Pyles questions Michael’s motives

Story by Chris Graham 

The camera is trained on Tracy Pyles.

It is Sept. 19, 2001, and Pyles, a Democrat and five-year veteran of the Augusta County Board of Supervisors, is preparing for a candidate debate with Republican Chris Saxman.

Pyles and Saxman are locked in a battle for the newly created 20th House District seat in the Virginia General Assembly.

A campaign tete-a-tete scheduled to take place at Buffalo Gap High School is but a few days away.

Off camera sits Frank Nolen, the chairman of the Augusta County Democratic Committee.

Nolen, a 22-year member of the Virginia Senate before being unseated by Republican Emmett Hanger in November 1995, is sitting in as Saxman in a mock debate preceding the real deal designed to prepare Pyles, who is sitting comfortably by a fire at the moment, for the pending political chaos.

A voice – of another person who is also off camera – reads the first question to Pyles and Nolen, as the pseudo-Saxman.

“Given the events of the past seven or eight days, the people of the 20th District want to know where you stand on gun-control issues such as proposals to put more restrictions on buying guns?”

“That’s Don Michael’s voice,” Pyles said Tuesday, playing a copy of the video from the mock debate for The Augusta Free Press.

 

Firestorm

Pyles, who is running for a third term in the Pastures District, said Michael, his Republican challenger, was part of the Pyles’ campaign inner circle when he ran for the House of Delegates two autumns ago.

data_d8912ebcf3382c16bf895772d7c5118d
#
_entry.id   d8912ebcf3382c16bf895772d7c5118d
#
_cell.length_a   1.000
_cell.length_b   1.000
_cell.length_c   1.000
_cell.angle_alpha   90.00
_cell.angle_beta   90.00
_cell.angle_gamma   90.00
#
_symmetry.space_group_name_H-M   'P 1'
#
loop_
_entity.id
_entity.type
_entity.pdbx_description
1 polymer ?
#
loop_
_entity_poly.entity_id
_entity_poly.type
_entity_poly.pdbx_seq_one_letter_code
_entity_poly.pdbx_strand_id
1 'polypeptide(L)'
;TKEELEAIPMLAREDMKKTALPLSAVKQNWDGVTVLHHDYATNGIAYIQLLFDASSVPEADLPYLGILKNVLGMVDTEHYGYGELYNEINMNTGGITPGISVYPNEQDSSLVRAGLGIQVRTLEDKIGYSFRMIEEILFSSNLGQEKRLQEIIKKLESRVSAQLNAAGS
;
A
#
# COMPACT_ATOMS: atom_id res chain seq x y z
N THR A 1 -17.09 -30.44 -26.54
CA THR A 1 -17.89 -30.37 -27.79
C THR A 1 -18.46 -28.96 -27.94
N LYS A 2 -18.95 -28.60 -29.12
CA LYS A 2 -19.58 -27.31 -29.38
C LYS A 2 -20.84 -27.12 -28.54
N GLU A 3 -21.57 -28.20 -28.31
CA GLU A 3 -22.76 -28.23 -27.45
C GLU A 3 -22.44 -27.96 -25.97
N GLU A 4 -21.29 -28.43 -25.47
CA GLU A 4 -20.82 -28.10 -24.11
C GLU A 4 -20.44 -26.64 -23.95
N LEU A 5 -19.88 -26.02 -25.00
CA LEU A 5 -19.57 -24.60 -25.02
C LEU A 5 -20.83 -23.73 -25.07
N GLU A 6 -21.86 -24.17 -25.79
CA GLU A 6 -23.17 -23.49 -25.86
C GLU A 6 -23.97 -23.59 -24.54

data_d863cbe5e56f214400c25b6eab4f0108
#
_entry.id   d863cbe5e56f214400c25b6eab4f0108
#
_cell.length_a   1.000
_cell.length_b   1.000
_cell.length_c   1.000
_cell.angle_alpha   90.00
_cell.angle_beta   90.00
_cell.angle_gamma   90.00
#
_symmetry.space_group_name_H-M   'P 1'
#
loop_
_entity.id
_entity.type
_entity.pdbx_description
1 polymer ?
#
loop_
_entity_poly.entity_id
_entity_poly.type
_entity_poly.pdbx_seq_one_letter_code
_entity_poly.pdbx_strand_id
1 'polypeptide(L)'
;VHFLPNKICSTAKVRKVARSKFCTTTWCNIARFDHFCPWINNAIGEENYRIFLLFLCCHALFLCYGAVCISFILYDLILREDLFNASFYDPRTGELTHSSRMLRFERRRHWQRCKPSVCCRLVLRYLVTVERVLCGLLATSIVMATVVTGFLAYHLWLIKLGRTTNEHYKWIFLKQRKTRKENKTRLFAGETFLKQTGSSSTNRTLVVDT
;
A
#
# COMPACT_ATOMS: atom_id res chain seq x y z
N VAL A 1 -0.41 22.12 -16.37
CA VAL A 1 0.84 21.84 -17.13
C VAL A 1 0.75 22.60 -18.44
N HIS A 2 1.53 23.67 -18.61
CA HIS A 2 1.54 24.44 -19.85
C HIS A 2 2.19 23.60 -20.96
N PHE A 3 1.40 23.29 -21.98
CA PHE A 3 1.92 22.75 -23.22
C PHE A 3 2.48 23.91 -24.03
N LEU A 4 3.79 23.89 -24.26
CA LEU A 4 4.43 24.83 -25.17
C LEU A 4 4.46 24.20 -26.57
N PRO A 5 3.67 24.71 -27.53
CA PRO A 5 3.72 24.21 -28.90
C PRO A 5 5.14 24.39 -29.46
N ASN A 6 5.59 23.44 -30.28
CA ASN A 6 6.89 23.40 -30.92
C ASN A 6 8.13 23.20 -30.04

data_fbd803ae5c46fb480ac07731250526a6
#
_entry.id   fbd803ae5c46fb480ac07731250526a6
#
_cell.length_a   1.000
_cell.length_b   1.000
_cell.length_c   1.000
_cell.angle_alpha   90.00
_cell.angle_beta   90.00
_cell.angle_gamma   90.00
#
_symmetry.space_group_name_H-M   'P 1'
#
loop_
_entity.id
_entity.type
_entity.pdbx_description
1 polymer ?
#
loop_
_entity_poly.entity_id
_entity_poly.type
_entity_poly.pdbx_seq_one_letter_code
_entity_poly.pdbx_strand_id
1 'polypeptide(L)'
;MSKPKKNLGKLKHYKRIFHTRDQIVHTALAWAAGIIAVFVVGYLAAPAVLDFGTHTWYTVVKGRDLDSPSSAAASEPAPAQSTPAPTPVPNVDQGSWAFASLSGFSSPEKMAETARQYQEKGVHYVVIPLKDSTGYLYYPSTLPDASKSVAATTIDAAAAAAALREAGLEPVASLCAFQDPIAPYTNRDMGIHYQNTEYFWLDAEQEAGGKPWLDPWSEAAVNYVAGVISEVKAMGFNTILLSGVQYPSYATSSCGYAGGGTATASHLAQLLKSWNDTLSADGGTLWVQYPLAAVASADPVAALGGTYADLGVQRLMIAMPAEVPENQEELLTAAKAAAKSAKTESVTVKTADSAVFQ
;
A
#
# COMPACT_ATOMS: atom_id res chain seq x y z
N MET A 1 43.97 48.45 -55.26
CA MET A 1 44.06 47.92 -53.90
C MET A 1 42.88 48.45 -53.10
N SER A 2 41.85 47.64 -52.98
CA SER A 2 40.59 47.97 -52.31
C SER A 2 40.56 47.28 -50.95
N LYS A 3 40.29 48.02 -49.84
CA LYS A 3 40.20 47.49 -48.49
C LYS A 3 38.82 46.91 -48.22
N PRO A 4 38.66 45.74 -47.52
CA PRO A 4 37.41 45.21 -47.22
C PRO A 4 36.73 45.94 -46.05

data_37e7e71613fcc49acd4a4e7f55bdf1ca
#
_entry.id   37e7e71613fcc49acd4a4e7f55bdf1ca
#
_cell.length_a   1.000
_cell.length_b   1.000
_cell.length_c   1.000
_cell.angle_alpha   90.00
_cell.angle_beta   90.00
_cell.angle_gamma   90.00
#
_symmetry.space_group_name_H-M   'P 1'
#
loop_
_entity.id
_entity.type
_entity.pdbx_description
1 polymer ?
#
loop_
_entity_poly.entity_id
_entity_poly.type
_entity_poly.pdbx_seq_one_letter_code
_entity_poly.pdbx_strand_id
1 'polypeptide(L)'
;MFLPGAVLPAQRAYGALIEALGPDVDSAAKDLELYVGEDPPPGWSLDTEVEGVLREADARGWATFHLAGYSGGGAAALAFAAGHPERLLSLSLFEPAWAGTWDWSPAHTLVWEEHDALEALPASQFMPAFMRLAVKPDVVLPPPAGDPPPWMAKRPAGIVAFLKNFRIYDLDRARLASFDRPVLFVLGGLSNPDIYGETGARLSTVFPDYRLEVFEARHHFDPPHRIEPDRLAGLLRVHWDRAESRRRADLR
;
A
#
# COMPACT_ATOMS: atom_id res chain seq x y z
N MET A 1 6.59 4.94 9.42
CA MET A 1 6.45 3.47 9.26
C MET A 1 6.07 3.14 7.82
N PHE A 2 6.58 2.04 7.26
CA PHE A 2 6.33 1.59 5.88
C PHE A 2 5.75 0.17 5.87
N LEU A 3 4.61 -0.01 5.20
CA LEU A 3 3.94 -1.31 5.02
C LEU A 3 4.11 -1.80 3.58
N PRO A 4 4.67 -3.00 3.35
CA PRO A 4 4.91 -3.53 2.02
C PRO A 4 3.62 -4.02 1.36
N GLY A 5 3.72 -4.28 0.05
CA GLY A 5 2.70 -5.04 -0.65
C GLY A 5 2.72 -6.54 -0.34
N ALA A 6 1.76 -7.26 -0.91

In addition to hosting a fund-raiser for the Pyles for Delegate campaign, Michael served in an advisory role behind the scenes, Pyles said.

Michael, for his part, told the AFP on Monday that he is a “lifelong Republican,” repeating a statement that he offered to The News-Leader over the weekend.

The issue came to a head after a letter to the editor from Churchville resident Sheri Smith that appeared in the Oct. 15 edition of the AFP was published in the Leader on Oct. 25.

In the letter, Smith brought up an Oct. 14, 2001, fund-raiser hosted by Michael for Democratic gubernatorial candidate Mark Warner.

The Leader asked Michael about the fund-raiser – and he admitted that he had supported Warner over Republican standard-bearer Mark Earley in the 2001 campaign.

That didn’t bother Pyles. What did was Michael’s insistence that he is a “lifelong Republican.”

“If he is a lifelong Republican, what was he doing working with us?” Pyles said. “Was he there just putting on a front to get information about us and then going back and reporting to somebody?

“Let me just say that I don’t believe at all that that’s the case. I have a lot of friends in the Republican Party. My two best friends on the board of supervisors are (Republicans) Orvin Kiser and Kay Frye. I’ve never had a problem with one person in the Republican Party.

“What I’m saying is, he was there because he wanted to be,” Pyles said.

 

E-mails